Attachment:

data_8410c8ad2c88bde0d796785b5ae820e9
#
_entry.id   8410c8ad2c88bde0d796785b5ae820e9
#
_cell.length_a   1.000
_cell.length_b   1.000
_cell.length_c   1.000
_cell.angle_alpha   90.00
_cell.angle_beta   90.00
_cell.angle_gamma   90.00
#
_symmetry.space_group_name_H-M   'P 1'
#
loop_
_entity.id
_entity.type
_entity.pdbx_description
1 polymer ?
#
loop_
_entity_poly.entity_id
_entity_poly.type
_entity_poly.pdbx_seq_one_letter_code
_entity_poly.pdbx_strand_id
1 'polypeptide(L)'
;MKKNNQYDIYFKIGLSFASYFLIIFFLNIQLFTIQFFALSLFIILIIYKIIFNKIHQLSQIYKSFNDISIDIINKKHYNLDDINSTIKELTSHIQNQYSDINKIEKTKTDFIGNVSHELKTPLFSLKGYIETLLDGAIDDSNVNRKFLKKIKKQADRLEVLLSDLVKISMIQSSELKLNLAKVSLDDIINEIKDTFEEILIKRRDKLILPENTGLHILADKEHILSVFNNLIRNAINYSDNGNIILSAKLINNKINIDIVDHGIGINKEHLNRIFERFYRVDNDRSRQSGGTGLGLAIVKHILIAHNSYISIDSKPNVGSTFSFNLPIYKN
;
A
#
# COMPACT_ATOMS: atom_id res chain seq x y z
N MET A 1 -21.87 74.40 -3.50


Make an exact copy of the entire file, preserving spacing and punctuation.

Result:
data_8410c8ad2c88bde0d796785b5ae820e9
#
_entry.id   8410c8ad2c88bde0d796785b5ae820e9
#
_cell.length_a   1.000
_cell.length_b   1.000
_cell.length_c   1.000
_cell.angle_alpha   90.00
_cell.angle_beta   90.00
_cell.angle_gamma   90.00
#
_symmetry.space_group_name_H-M   'P 1'
#
loop_
_entity.id
_entity.type
_entity.pdbx_description
1 polymer ?
#
loop_
_entity_poly.entity_id
_entity_poly.type
_entity_poly.pdbx_seq_one_letter_code
_entity_poly.pdbx_strand_id
1 'polypeptide(L)'
;MKKNNQYDIYFKIGLSFASYFLIIFFLNIQLFTIQFFALSLFIILIIYKIIFNKIHQLSQIYKSFNDISIDIINKKHYNLDDINSTIKELTSHIQNQYSDINKIEKTKTDFIGNVSHELKTPLFSLKGYIETLLDGAIDDSNVNRKFLKKIKKQADRLEVLLSDLVKISMIQSSELKLNLAKVSLDDIINEIKDTFEEILIKRRDKLILPENTGLHILADKEHILSVFNNLIRNAINYSDNGNIILSAKLINNKINIDIVDHGIGINKEHLNRIFERFYRVDNDRSRQSGGTGLGLAIVKHILIAHNSYISIDSKPNVGSTFSFNLPIYKN
;
A
#
# COMPACT_ATOMS: atom_id res chain seq x y z
N MET A 1 -21.87 74.40 -3.50